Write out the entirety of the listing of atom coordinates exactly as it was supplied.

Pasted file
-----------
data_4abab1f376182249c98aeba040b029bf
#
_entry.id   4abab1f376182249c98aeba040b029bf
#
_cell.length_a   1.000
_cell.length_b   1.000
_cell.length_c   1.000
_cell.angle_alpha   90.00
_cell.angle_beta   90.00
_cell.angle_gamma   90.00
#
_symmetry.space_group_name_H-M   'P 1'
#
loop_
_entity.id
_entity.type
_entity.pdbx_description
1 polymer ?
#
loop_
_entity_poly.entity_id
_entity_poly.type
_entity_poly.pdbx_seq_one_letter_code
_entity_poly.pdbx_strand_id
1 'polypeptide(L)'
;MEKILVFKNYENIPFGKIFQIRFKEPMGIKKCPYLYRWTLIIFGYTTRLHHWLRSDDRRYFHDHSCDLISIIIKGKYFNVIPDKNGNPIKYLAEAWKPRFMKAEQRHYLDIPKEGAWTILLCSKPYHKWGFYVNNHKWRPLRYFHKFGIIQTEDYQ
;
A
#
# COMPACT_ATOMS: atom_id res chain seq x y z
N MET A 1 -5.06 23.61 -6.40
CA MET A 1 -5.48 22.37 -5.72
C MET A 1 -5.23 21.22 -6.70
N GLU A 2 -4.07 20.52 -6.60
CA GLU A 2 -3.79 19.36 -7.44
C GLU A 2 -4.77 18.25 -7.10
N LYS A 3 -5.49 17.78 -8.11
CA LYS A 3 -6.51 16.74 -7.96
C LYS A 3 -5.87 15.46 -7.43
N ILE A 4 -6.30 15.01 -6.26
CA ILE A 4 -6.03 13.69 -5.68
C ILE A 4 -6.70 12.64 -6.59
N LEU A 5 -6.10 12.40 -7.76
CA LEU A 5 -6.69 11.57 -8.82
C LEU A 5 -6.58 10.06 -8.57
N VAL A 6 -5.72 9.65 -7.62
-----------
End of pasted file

data_4abab1f376182249c98aeba040b029bf
#
_entry.id   4abab1f376182249c98aeba040b029bf
#
_cell.length_a   1.000
_cell.length_b   1.000
_cell.length_c   1.000
_cell.angle_alpha   90.00
_cell.angle_beta   90.00
_cell.angle_gamma   90.00
#
_symmetry.space_group_name_H-M   'P 1'
#
loop_
_entity.id
_entity.type
_entity.pdbx_description
1 polymer ?
#
loop_
_entity_poly.entity_id
_entity_poly.type
_entity_poly.pdbx_seq_one_letter_code
_entity_poly.pdbx_strand_id
1 'polypeptide(L)'
;MEKILVFKNYENIPFGKIFQIRFKEPMGIKKCPYLYRWTLIIFGYTTRLHHWLRSDDRRYFHDHSCDLISIIIKGKYFNVIPDKNGNPIKYLAEAWKPRFMKAEQRHYLDIPKEGAWTILLCSKPYHKWGFYVNNHKWRPLRYFHKFGIIQTEDYQ
;
A
#
# COMPACT_ATOMS: atom_id res chain seq x y z
N MET A 1 -5.06 23.61 -6.40
CA MET A 1 -5.48 22.37 -5.72
C MET A 1 -5.23 21.22 -6.70
N GLU A 2 -4.07 20.52 -6.60
CA GLU A 2 -3.79 19.36 -7.44
C GLU A 2 -4.77 18.25 -7.10
N LYS A 3 -5.49 17.78 -8.11
CA LYS A 3 -6.51 16.74 -7.96
C LYS A 3 -5.87 15.46 -7.43
N ILE A 4 -6.30 15.01 -6.26
CA ILE A 4 -6.03 13.69 -5.68
C ILE A 4 -6.70 12.64 -6.59
N LEU A 5 -6.10 12.40 -7.76
CA LEU A 5 -6.69 11.57 -8.82
C LEU A 5 -6.58 10.06 -8.57
N VAL A 6 -5.72 9.65 -7.62